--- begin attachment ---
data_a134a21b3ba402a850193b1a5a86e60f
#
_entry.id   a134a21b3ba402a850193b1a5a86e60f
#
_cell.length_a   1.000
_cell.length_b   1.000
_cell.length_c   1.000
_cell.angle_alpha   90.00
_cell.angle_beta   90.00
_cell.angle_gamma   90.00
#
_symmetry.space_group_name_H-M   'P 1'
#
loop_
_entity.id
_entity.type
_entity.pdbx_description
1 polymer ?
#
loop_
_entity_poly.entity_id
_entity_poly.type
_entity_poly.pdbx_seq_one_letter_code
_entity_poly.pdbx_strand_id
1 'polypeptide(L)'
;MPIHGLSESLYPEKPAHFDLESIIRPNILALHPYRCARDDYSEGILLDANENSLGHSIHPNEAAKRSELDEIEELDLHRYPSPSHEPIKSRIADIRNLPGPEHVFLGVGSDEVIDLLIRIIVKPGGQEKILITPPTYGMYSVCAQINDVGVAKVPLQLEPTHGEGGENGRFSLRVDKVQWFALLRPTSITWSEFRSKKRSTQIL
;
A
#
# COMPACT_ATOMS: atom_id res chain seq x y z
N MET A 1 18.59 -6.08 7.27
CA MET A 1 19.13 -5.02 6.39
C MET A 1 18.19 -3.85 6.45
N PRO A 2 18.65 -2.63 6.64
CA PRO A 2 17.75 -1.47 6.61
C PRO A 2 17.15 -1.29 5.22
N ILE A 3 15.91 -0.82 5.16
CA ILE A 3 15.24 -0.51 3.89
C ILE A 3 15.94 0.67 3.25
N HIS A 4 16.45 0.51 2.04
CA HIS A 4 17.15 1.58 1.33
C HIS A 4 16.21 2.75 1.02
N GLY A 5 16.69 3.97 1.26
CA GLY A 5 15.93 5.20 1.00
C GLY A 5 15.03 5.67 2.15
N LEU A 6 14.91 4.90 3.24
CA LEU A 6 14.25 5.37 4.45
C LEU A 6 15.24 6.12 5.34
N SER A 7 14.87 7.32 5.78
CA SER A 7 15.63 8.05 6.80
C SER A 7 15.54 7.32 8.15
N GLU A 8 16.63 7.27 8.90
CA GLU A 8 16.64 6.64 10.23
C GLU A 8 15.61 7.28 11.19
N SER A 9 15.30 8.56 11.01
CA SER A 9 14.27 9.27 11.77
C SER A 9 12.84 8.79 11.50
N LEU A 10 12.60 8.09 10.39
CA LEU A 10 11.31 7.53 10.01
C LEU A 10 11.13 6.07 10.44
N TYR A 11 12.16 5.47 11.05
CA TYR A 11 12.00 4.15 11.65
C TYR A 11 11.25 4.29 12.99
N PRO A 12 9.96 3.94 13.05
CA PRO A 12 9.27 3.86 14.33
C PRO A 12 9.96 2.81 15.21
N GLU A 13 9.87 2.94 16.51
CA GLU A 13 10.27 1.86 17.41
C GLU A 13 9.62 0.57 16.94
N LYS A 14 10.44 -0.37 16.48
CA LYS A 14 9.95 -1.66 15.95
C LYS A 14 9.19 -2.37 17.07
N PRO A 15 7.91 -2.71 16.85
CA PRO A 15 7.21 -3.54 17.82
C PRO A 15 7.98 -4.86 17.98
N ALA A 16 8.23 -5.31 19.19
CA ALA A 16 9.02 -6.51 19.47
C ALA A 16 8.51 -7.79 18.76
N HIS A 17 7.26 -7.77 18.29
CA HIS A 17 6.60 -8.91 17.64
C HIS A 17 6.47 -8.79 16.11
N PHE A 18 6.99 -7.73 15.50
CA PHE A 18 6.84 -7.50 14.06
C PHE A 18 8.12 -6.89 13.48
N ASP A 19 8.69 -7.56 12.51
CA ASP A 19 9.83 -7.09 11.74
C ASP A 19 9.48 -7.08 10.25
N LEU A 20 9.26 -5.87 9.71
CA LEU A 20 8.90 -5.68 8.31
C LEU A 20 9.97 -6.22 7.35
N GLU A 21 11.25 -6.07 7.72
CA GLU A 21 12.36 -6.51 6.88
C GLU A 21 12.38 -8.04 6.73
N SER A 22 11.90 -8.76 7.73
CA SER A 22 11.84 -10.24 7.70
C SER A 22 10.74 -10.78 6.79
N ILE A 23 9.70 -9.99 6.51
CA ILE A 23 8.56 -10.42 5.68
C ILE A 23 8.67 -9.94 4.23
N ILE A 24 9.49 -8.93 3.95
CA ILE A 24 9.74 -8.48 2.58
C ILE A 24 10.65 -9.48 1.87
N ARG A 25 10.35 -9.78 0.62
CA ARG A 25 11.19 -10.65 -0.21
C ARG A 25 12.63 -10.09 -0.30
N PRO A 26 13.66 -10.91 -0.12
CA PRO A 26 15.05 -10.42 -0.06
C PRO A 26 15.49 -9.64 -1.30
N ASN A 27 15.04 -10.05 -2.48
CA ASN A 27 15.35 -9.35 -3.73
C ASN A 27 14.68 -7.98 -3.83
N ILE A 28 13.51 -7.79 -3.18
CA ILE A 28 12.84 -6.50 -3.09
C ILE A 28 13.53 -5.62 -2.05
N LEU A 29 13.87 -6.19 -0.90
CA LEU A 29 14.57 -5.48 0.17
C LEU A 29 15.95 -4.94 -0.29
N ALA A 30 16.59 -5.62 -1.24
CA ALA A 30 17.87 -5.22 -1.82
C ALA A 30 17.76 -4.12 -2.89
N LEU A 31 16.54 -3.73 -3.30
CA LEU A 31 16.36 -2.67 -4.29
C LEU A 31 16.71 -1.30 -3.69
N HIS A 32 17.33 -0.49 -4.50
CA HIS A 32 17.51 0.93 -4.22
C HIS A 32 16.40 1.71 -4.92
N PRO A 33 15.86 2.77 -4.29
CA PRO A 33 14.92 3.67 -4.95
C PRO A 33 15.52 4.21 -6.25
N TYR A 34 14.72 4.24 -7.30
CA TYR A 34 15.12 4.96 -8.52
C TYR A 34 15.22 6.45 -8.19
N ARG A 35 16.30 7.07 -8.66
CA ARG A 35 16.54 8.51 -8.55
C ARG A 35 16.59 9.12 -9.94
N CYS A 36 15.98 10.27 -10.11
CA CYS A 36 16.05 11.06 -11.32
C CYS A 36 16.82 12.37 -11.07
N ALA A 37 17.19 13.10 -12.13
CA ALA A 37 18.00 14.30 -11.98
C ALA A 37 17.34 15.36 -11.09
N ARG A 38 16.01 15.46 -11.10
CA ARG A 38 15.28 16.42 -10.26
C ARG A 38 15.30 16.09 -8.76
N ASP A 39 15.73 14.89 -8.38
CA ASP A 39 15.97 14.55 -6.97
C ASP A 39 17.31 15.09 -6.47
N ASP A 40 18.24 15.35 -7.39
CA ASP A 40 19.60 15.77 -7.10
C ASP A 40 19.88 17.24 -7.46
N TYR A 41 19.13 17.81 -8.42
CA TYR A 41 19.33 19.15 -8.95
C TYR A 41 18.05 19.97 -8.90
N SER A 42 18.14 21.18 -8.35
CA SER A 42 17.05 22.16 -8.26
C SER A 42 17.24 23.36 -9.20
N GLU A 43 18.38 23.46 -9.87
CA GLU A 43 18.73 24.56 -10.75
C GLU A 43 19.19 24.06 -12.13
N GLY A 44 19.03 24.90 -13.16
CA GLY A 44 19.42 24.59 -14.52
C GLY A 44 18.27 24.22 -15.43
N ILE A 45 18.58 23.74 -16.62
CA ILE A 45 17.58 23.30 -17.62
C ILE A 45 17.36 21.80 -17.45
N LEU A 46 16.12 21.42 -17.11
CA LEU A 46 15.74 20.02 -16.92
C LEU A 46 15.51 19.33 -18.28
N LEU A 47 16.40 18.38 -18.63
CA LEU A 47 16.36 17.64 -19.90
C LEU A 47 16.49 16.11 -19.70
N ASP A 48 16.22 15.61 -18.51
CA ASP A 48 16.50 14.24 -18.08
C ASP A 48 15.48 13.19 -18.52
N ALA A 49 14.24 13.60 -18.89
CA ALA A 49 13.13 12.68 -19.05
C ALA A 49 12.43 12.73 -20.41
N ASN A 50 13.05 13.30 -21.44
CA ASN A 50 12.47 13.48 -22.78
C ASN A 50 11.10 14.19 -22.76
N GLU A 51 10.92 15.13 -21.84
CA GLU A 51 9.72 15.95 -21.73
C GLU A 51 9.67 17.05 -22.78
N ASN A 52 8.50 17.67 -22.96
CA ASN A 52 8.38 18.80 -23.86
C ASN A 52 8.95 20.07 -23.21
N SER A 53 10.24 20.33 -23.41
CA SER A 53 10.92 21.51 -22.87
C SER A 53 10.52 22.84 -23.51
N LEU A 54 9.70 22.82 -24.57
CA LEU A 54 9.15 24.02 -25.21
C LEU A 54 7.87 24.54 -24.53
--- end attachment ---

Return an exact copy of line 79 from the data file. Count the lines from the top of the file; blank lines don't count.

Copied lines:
N HIS A 17 7.26 -7.77 18.29